Vinsamlegast notið þetta auðkenni þegar þið vitnið til verksins eða tengið í það: http://hdl.handle.net/1946/25485
The Fiji Locally-Managed Marine Area Network (FLMMA) is internationally known for its expertise in the community-based management of coastal resources. Based on 26 semi-structured interviews with FLMMA members and associates, this study examines the strengths and weaknesses of FLMMA in empowering the coastal communities in managing their marine resources efficiently, from 2001 to 2015, and identifies future pathways to contribute to the successful management of nearshore fisheries in Fiji.
The study finds that (1) by linking Western science with Fijian traditional knowledge and involving relevant partner institutions, coastal communities have demonstrated their exceptional ability to manage their fishing grounds. In cooperation with FLMMA, communities take the responsibility to plan, implement, monitor and adapt resource management plans. FLMMA’s best practices on participatory co-management are valuable for other regions globally. (2) However, after 15 years of existence, FLMMA is faced with donor institutions changing their priorities, which impacts commitment from partner organizations within the Network, bringing to light shortcomings in FLMMA’s organizational and strategic setup. (3) The study concludes that FLMMA should address its internal challenges by undergoing a process of organizational strengthening. While keeping the community at heart, it could become a substantial partner for the Fijian Government. By transforming commitments on international and regional conservation treaties into tangible initiatives, FLMMA could contribute meaningfully, fighting overexploitation of coastal resources in Fiji, and supporting climate change adaptation.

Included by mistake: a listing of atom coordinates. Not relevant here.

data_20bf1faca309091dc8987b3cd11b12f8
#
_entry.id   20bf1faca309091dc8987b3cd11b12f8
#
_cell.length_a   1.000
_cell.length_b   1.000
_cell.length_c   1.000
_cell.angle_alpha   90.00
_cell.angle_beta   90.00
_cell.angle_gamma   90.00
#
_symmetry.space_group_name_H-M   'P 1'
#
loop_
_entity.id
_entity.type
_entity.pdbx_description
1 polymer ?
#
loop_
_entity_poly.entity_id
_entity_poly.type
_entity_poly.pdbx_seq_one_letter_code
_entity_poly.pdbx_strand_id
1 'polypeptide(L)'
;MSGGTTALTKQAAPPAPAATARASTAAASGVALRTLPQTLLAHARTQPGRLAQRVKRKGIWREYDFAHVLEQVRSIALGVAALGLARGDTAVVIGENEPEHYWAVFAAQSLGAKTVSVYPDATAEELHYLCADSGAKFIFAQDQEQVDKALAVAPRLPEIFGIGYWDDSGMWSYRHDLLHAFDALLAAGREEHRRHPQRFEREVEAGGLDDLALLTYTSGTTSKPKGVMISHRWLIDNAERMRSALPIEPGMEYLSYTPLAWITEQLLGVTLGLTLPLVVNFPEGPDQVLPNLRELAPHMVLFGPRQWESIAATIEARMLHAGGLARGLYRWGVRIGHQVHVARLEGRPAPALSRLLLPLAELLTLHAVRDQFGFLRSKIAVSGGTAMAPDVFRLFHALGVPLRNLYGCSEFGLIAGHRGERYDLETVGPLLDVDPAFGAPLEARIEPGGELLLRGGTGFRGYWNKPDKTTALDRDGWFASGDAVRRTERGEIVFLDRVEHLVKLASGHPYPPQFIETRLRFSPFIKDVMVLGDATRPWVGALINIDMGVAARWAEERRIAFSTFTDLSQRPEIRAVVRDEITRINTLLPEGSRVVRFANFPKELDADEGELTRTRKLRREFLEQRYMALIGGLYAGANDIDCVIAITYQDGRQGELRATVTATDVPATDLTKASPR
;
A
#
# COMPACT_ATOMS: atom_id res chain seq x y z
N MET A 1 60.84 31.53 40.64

This study describes how a community-based scheme evolves into a partnership between the local, provincial and national levels in co-managing coastal resources in Fiji.
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